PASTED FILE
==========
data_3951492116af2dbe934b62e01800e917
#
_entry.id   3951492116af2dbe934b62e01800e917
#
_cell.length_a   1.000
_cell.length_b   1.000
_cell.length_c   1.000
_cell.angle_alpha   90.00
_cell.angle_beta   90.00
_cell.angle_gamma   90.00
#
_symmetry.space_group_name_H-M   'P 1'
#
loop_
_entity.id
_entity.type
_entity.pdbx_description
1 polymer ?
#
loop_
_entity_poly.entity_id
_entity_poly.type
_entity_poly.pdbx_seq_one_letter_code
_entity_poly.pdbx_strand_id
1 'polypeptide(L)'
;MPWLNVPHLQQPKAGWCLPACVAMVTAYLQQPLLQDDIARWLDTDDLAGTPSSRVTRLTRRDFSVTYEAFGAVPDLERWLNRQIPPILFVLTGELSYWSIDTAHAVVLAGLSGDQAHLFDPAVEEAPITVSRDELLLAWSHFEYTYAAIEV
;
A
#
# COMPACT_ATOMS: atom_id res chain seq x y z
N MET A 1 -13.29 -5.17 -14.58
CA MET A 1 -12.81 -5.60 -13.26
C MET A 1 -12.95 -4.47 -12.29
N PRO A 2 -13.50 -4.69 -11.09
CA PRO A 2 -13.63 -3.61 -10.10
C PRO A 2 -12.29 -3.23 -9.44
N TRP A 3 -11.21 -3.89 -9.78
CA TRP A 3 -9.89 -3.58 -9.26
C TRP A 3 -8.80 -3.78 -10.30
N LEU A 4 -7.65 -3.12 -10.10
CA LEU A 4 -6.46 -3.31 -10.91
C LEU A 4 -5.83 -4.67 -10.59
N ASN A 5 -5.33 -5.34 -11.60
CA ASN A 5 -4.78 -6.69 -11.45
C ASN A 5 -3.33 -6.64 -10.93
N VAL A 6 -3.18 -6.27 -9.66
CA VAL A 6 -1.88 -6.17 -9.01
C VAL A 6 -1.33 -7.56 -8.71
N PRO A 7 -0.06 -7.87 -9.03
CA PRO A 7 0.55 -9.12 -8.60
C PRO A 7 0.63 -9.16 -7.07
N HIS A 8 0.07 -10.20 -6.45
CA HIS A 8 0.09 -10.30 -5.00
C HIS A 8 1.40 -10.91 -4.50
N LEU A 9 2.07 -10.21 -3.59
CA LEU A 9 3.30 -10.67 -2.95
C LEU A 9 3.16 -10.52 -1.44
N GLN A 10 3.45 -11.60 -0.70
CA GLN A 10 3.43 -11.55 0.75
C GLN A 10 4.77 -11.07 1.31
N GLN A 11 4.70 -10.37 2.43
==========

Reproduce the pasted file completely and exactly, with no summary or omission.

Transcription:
data_3951492116af2dbe934b62e01800e917
#
_entry.id   3951492116af2dbe934b62e01800e917
#
_cell.length_a   1.000
_cell.length_b   1.000
_cell.length_c   1.000
_cell.angle_alpha   90.00
_cell.angle_beta   90.00
_cell.angle_gamma   90.00
#
_symmetry.space_group_name_H-M   'P 1'
#
loop_
_entity.id
_entity.type
_entity.pdbx_description
1 polymer ?
#
loop_
_entity_poly.entity_id
_entity_poly.type
_entity_poly.pdbx_seq_one_letter_code
_entity_poly.pdbx_strand_id
1 'polypeptide(L)'
;MPWLNVPHLQQPKAGWCLPACVAMVTAYLQQPLLQDDIARWLDTDDLAGTPSSRVTRLTRRDFSVTYEAFGAVPDLERWLNRQIPPILFVLTGELSYWSIDTAHAVVLAGLSGDQAHLFDPAVEEAPITVSRDELLLAWSHFEYTYAAIEV
;
A
#
# COMPACT_ATOMS: atom_id res chain seq x y z
N MET A 1 -13.29 -5.17 -14.58
CA MET A 1 -12.81 -5.60 -13.26
C MET A 1 -12.95 -4.47 -12.29
N PRO A 2 -13.50 -4.69 -11.09
CA PRO A 2 -13.63 -3.61 -10.10
C PRO A 2 -12.29 -3.23 -9.44
N TRP A 3 -11.21 -3.89 -9.78
CA TRP A 3 -9.89 -3.58 -9.26
C TRP A 3 -8.80 -3.78 -10.30
N LEU A 4 -7.65 -3.12 -10.10
CA LEU A 4 -6.46 -3.31 -10.91
C LEU A 4 -5.83 -4.67 -10.59
N ASN A 5 -5.33 -5.34 -11.60
CA ASN A 5 -4.78 -6.69 -11.45
C ASN A 5 -3.33 -6.64 -10.93
N VAL A 6 -3.18 -6.27 -9.66
CA VAL A 6 -1.88 -6.17 -9.01
C VAL A 6 -1.33 -7.56 -8.71
N PRO A 7 -0.06 -7.87 -9.03
CA PRO A 7 0.55 -9.12 -8.60
C PRO A 7 0.63 -9.16 -7.07
N HIS A 8 0.07 -10.20 -6.45
CA HIS A 8 0.09 -10.30 -5.00
C HIS A 8 1.40 -10.91 -4.50
N LEU A 9 2.07 -10.21 -3.59
CA LEU A 9 3.30 -10.67 -2.95
C LEU A 9 3.16 -10.52 -1.44
N GLN A 10 3.45 -11.60 -0.70
CA GLN A 10 3.43 -11.55 0.75
C GLN A 10 4.77 -11.07 1.31
N GLN A 11 4.70 -10.37 2.43